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  1. 1. miRNA Discovery & Prediction Algorithms Sergei Lebedev October 13, 2012
  2. 2. What is miRNA? • microRNA or miRNA, ≈ 22 nucleotide-long non-coding RNA; • mostly expressed in a tissue-specific manner and play crucial roles in cell proliferation, apoptosis and differentiation during cell development; • thought to be involved in post-transcriptional control in plants and animals; • linked to disease1, for example hsa-miR-126 is associated with retinoblastoma, breast cancer, lung cancer, kidney cancer, asthma etc. 1 See http://www.mir2disease.org for details. 1 / 11
  3. 3. miRNA in action: nucleus [1] • pri-miRNA is transcribed by RNA polymerase II and seem to possess promoter and enchancer regions, similar to protein coding genes; • pri-miRNA is then cleaved into (possibly multiple) pre-miRNA by an enzyme complex Drosha. 2 / 11
  4. 4. miRNA in action: cytoplasm [1] • Dicer removes the stem-loop, leaving two complementary sequences: miRNA and miRNA*, the latter is not known to have any regulatory function. • Mature miRNA base-pairs with 3’ UTR of target mRNAs and blocks protein syntesis or causes mRNA degradation. 3 / 11
  5. 5. miRNA identification • Biological methods: northern blots, qRT-PCR2, micro arrays, RNA-seq or miRNA-seq. • Bioinformatics to the rescue! the usual strategy: first sequence everything, RNA-seq in this case, then try to make sense of whatever the result is. • In this talk: miRDeep [2], MiRAlign [3], MiRank [4]. • A lot of existing tools out of scope, most can be described with a one liner: “We’ve developed a novel method for miRNA identification, based on machine learning approach, SVM, HMM!”. 2 RT for reverse transcription, not real-time. 4 / 11
  6. 6. mirDeep 5 / 11
  7. 7. MiRAlign 6 / 11
  8. 8. miRank: overview • Treat miRNA identification problem as a problem of information retrieval, where novel miRNAs are to be retrieved from a set of candidates by the known query samples – “true” miRNAs. • More formally, given a set of known pre-miRNAs XQ as query samples and a set of putative candidates XU as unknown samples, rank XU with respect to XQ. • To do so, compute the relevancy values fi ∈ [0, 1] for all unknown samples, assuming fi = 1 for query samples. • After that, simply select n ranked samples, which constitute to predicted pre-miRNA. • Makes sense, right? 7 / 11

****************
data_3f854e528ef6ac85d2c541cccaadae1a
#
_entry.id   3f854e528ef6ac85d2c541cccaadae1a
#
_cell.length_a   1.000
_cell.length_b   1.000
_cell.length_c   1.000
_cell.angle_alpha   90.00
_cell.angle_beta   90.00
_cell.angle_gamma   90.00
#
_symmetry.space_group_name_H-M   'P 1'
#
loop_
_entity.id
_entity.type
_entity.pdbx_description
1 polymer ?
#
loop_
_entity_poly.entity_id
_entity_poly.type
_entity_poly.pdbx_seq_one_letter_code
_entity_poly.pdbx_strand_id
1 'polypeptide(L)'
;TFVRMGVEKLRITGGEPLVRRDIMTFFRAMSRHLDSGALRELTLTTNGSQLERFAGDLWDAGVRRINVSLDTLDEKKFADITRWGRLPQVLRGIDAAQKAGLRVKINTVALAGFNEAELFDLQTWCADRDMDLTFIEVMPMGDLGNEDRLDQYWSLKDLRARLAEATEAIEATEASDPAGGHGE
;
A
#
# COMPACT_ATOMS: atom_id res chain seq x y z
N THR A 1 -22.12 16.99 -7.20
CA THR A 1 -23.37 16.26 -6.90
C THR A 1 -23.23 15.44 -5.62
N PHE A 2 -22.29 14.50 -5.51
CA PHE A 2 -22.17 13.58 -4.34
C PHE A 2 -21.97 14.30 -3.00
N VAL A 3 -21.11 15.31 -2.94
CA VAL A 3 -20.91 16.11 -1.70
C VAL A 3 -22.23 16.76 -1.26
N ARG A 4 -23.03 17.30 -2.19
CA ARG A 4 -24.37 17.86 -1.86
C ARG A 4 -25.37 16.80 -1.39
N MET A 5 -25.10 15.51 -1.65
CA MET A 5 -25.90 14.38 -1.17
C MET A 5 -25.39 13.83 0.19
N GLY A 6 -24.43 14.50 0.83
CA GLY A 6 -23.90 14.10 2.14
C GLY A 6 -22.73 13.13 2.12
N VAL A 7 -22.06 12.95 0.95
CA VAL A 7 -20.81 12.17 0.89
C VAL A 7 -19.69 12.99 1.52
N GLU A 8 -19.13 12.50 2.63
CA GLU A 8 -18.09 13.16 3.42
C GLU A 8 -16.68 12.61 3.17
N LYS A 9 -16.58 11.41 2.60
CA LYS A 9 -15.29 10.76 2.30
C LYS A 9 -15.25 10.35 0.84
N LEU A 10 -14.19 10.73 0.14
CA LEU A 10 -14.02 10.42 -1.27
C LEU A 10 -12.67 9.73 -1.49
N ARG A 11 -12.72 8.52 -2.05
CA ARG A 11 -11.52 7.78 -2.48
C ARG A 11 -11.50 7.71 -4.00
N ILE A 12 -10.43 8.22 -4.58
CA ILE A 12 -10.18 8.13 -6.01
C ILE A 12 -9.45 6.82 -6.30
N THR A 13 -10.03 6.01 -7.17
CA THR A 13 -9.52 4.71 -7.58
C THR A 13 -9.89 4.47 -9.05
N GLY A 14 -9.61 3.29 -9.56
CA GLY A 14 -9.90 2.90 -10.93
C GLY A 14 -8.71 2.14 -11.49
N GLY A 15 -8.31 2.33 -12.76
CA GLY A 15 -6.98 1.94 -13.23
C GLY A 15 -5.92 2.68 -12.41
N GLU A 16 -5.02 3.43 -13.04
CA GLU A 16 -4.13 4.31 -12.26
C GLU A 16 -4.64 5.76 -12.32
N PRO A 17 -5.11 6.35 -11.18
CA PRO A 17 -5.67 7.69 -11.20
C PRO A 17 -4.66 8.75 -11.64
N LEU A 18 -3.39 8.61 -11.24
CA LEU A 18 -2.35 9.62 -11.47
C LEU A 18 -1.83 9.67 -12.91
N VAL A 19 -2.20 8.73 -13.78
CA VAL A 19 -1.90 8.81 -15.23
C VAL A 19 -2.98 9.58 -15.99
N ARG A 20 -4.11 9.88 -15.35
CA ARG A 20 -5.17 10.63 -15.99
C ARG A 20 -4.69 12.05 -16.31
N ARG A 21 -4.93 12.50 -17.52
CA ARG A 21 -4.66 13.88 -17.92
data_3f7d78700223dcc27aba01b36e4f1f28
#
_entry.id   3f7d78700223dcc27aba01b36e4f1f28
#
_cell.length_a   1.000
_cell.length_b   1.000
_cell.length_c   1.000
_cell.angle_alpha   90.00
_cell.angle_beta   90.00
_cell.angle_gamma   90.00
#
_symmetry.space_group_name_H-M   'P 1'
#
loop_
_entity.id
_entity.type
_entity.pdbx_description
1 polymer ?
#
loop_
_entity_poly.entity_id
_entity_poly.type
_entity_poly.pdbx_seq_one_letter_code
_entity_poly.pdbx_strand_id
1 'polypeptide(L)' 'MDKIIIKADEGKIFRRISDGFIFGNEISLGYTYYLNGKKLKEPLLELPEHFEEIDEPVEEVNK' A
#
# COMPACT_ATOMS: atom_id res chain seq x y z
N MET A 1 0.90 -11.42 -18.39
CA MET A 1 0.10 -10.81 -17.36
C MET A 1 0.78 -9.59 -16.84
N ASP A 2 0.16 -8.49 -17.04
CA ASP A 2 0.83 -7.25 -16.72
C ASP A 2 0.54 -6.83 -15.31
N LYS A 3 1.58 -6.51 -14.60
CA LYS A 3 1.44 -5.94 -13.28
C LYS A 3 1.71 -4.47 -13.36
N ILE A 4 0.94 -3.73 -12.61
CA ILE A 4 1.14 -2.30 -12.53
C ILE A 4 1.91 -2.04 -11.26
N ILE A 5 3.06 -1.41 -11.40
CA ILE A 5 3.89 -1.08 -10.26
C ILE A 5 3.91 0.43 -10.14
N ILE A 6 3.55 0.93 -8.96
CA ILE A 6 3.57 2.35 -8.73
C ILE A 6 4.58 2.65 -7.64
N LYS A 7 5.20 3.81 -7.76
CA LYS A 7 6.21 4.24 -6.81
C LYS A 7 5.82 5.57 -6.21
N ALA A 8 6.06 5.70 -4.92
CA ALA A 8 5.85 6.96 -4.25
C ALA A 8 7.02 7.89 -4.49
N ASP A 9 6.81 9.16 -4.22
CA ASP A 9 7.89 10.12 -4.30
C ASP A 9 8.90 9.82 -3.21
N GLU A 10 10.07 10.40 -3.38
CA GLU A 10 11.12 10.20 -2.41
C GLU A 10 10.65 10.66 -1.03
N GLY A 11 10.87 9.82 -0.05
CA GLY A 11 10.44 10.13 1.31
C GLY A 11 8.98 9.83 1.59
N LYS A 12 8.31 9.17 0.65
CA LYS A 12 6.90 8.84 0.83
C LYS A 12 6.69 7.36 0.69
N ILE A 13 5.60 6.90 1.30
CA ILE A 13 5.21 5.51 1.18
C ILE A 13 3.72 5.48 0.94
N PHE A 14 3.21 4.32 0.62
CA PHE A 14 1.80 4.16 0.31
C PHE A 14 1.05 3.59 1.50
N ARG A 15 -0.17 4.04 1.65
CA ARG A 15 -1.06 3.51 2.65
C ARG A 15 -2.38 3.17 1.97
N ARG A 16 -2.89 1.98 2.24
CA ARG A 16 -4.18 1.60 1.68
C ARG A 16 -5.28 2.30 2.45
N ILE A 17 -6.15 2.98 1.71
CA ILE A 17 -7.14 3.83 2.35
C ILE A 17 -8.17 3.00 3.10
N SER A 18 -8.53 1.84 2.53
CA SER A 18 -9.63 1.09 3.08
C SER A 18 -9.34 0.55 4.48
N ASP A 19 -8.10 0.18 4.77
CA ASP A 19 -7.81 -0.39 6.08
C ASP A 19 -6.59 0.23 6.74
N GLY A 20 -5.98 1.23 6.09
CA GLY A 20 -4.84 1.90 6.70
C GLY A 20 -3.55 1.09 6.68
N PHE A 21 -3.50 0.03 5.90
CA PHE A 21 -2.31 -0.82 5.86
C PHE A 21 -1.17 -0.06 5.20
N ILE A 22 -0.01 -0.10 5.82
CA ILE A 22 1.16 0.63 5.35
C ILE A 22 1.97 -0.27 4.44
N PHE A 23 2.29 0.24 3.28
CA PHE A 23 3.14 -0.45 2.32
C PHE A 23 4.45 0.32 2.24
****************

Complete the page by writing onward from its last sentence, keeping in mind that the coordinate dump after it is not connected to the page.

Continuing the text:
9. 9. miRank: how does it work? • miRank models belief propagation process by doing Markov random walks on a graph, where each vertex corresponds to either known pre-miRNA or a putative candidate and two vertices are connected by an edge if the two vertices are “close to each other”. • Each edge on the graph is assigned a weight wij , proportional to the Euclidean distance between the samples vi and vj (see next slide on how samples are represented). • When a random walker transits from vi to vj it transmits the relevancy information of vi to vj by the following update rule: f (k+1) i = α xj ∈XU pij f (k) j + xj ∈XQ pij fj pij = wij deg(vij ) 8 / 11
  10. 10. miRank: features Global • normalized minimum free energy of folding (MFE); • normalized no. of paired nucleotides on both arms; • normalized loop length. Local – RNAFold GUAGCACUAAAGUGCUUAUAGUGCAGGUAGUGUUUAGUUAUCUACUGCAUUAUGAGCACUUAAAGUACUGC ((((.(((.(((((((((((((((((.(((((......)).))))))))))))))))))))..))).)))) • Each nucleotide is either paired, denoted by a bracket (– 5’ arm, )– 3’ arm, or unpaired – .; • Each local feature is a “word” of length 3, further distinguished by the nucleotide in the middle position, examples: ((., .((. 9 / 11
  11. 11. miRank: good parts, bad parts & magic • The method doesn’t require any genomic annotations, except for the set of query samples. • ≈ 75% precision and ≈ 70% recall even with very few query samples (1, 5) – hard to validate, because the source code was never released. • The notion of similarity between query samples, which defines the graph structure is unclear, even though it looks critical for algorithm performance. • Two user-specified parameters, n – number of predicted samples and α – the weight of unknown samples in the relevancy value. How do they affect precision-recall and how to choose them? • Overall, it seems like miRank isn’t used much by biologists3. 3 http://www.ncbi.nlm.nih.gov/pubmed?linkname=pubmed_pubmed_ citedin&from_uid=18586744 10 / 11
  12. 12. References K. Chen and N. Rajewsky. The evolution of gene regulation by transcription factors and microRNAs. Nat. Rev. Genet., 8(2):93–103, Feb 2007. M. R. Friedlander, W. Chen, C. Adamidi, J. Maaskola, R. Einspanier, S. Knespel, and N. Rajewsky. Discovering microRNAs from deep sequencing data using miRDeep. Nat. Biotechnol., 26(4):407–415, Apr 2008. X. Wang, J. Zhang, F. Li, J. Gu, T. He, X. Zhang, and Y. Li. MicroRNA identification based on sequence and structure alignment. Bioinformatics, 21(18):3610–3614, Sep 2005. Y. Xu, X. Zhou, and W. Zhang. MicroRNA prediction with a novel ranking algorithm based on random walks. Bioinformatics, 24(13):i50–58, Jul 2008. 11 / 11

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